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Amsterdam, Netherlands


Amsterdam, Netherlands
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EthanolicNeem (Azadirachtaindica) Leaf Extract Prevents Growth of MCF-7 and HeLa Cells and Potentiates the Therapeutic Index of Cisplatin

Author(s): Sharma C, Andrea J, Goala P, Taher MG,Tahir AR, et al.


The present study was designed to gain insight into the antiproliferative activity of ethanolic neem leaves extract (ENLE) alone or in combination with cisplatin by cell viability assay on human breast (MCF-7) and cervical (HeLa) cancer cells. Nuclear morphological examination and cell cycle analysis were performed to determine the mode of cell death. Further, to identify its molecular targets, the expression of genes involved in apoptosis, cell cycle progression, and drug metabolism was analyzed by RT-PCR. Treatment of MCF-7, HeLa, and normal cells with ENLE differentially suppressed the growth of cancer cells in a dose- and time-dependent manner through apoptosis. Additionally, lower dose combinations of ENLE with cisplatin resulted in synergistic growth inhibition of these cells compared to the individual drugs (combination index <1). ENLE significantly modulated the expression of bax, cyclin D1, and cytochrome P450 monooxygenases (CYP 1A1 and CYP 1A2) in a time-dependent manner in these cells. Conclusively, these results emphasize the chemopreventive ability of neem alone or in combination with chemotherapeutic treatment to reduce the cytotoxic effects on normal cells, while potentiating their efficacy at lower doses. Thus, neem may be a prospective therapeutic agent to combat gynecological cancers.

1. Introduction

Therapeutic properties of neem (Azadirachta indica) have been recognized since ancient times and have been extensively used in ayurveda, unani, and homoeopathic medicine [1]. Many compounds such as limonoids, azadirone, azadirachtin, and flavonoids, having therapeutic potential, have been isolated from various parts of neem tree and have been evaluated for their pharmacological actions and plausible medicinal applications along with their safety evaluation. Recent studies have shown that neem possesses anti-inflammatory, antiarthritic, antipyretic, hypoglycemic, antigastric ulcer, antifungal, antibacterial, and antitumor activities [2–6].

The antineoplastic properties of neem are gaining attention due to its cancer preventive, tumor-suppressive, antiproliferative, apoptosis-inducing, antiangiogenic, and immunomodulatory effects via several molecular mechanisms [6, 7]. Neem or its derivatives have been shown to exert their antioxidant properties by decreasing TNF-α, increasing IFN-γ, and modulating antioxidant enzymes such as glutathione S-transferase (GST) and certain hepatic cytochrome P450-dependent monooxygenases [7–13]. It induces apoptosis via both the intrinsic and extrinsic pathways and induces cell cycle arrest via p53-dependent p21 accumulation and downregulation of the cell cycle regulatory proteins cyclin B, cyclin D1, p53, and proliferating cell nuclear antigen (PCNA) [11, 14–16]. Interestingly, when used in conjunction with chemotherapeutic drugs like cyclophosphamide, cisplatin, 5-fluorouracil, or with radiotherapy, it potentiates their antitumor effects by activating proapoptotic signaling and negating survival signaling along with attenuating their side effects [14, 17–20]. Notably, cisplatin, the first member of a class of platinum-containing anticancer drugs, is widely used for treatment of solid malignancies. Cisplatin has a number of side-effects that can limit its use: nephrotoxicity, nausea and vomiting, ototoxicity (hearing loss), electrolyte disturbance, and hemolytic anemia, etc. Also, the majority of cancer patients eventually develop cisplatin-resistant disease necessitating combination therapy approach using multiple chemotherapeutic agents or combining with chemopreventive agents [21, 22].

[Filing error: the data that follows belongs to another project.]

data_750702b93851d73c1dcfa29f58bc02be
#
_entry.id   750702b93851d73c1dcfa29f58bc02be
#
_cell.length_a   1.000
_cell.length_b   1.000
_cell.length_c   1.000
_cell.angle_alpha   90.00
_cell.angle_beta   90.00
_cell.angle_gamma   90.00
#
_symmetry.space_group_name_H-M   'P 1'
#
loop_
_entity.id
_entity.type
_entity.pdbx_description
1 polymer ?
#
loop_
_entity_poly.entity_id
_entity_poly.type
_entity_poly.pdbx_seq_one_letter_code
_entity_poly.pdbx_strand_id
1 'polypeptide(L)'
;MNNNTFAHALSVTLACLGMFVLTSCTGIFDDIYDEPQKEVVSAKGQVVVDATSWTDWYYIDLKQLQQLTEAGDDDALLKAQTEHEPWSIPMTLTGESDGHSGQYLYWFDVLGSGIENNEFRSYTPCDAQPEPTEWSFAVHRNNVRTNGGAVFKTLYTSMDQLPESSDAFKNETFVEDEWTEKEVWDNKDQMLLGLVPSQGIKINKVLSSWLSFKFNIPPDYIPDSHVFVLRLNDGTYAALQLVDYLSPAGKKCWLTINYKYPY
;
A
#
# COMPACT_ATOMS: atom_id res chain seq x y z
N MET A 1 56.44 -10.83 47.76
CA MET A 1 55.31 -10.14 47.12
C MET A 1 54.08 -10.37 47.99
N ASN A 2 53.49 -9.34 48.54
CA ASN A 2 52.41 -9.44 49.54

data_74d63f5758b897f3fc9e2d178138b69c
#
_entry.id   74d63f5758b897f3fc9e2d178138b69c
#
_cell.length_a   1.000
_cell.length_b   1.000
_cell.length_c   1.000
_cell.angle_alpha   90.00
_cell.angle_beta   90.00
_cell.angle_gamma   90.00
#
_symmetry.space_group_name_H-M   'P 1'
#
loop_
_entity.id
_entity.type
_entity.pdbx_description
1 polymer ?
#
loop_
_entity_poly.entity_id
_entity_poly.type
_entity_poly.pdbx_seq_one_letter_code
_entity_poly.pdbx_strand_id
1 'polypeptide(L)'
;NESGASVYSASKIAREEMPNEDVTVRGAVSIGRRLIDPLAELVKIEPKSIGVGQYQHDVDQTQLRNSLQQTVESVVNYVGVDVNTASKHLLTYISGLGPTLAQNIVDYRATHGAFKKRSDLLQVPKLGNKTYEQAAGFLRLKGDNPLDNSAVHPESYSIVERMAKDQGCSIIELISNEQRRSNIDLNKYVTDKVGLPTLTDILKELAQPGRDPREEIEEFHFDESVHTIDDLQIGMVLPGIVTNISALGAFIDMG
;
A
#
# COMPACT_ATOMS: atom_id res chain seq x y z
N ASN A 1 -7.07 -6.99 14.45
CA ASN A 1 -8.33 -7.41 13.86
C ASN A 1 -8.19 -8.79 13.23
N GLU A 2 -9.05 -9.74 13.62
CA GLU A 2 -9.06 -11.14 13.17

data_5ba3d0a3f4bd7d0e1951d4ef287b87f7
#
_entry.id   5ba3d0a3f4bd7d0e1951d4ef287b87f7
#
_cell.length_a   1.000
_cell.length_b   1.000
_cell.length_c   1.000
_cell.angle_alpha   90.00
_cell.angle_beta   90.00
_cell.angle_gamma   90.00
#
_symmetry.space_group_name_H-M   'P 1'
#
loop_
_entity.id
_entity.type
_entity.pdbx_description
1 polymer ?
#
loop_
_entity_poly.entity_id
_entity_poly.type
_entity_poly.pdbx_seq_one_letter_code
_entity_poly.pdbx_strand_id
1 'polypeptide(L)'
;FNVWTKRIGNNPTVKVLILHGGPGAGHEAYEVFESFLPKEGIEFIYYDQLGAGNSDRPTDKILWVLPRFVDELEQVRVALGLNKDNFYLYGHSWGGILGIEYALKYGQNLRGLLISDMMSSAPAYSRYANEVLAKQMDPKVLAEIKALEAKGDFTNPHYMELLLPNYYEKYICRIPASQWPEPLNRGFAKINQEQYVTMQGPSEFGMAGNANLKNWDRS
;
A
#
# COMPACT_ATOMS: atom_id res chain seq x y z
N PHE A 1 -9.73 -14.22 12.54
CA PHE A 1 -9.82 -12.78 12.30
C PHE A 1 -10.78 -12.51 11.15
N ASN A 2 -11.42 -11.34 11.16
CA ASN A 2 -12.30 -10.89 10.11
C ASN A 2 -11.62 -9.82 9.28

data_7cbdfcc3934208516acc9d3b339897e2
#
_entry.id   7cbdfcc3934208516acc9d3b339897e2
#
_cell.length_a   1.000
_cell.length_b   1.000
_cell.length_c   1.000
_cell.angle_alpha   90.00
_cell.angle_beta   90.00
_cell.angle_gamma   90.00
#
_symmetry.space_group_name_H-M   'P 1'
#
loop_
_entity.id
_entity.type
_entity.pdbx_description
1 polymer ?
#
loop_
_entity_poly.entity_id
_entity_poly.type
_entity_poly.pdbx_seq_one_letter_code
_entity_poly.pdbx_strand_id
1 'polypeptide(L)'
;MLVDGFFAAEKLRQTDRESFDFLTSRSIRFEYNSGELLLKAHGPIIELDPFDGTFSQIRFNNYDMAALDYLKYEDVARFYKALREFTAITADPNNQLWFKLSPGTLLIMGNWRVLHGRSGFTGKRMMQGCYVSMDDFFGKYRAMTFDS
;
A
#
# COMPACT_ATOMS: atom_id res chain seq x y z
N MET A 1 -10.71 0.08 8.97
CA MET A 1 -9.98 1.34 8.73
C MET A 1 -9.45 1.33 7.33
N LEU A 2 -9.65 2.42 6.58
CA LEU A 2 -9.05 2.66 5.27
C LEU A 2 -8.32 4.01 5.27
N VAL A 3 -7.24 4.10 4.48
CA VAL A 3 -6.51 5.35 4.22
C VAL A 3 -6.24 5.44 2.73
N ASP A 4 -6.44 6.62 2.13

Based on the facts mentioned above, the present study aims to evaluate the chemopreventive potential of ethanolic neem leaves extract (ENLE) alone or concurrently with cisplatin on human breast (MCF-7) and cervical (HeLa) cancer cells, with the objective of studying its antiproliferative activity on cancer cells while decreasing the cytotoxic effects on normal cells. Also, the molecular targets of ENLE were delineated to elucidate its in vitro anticancer effects.

2. Material and Methods2.1. Cell Culture

The human breast cancer cell line, MCF-7, and human cervical carcinoma cell line, HeLa were maintained in DMEM (Sigma, USA) supplemented with 10% fetal bovine serum (FBS) (Sigma, USA) and 100x Pen-strep (Sigma, USA) in a humidified atmosphere of 5% CO2 in air at 37°C. Lymphocytes were isolated from healthy non-smoking donors using HiSep Media (HiMedia, India) as per the manufacturer’s instructions [23] and were maintained in RPMI media (Sigma, USA).

2.2. Preparation of Drug Solutions

5% ethanolic neem leaves extract (ENLE) was prepared as described previously by Subapriya and coworkers (2005) with slight modifications [24]. Briefly, 2.5 g of fresh mature neem leaves was ground to a fine paste in 50 mL of 100% ethanol and the slurry was air-dried in a shaking incubator at 37°C with intermittently stirring at 2 h and then left overnight. The powder obtained was weighed and resuspended in dimethyl sulphoxide (DMSO) (Sigma, USA) to prepare a stock solution of 80 mg/mL which was filtered through 0.2 μm filter. Further dilutions were prepared in DMEM to require concentrations between 10 and 500 μg/mL for treatment of MCF-7 cells, HeLa cells, and lymphocytes.

A stock solution of 3.3 mM of cisplatin (Cadila Pharmaceuticals Ltd., India) was used to make drug dilutions of varying concentrations (1–200 μM) in complete medium.

2.3. Cell Viability Assay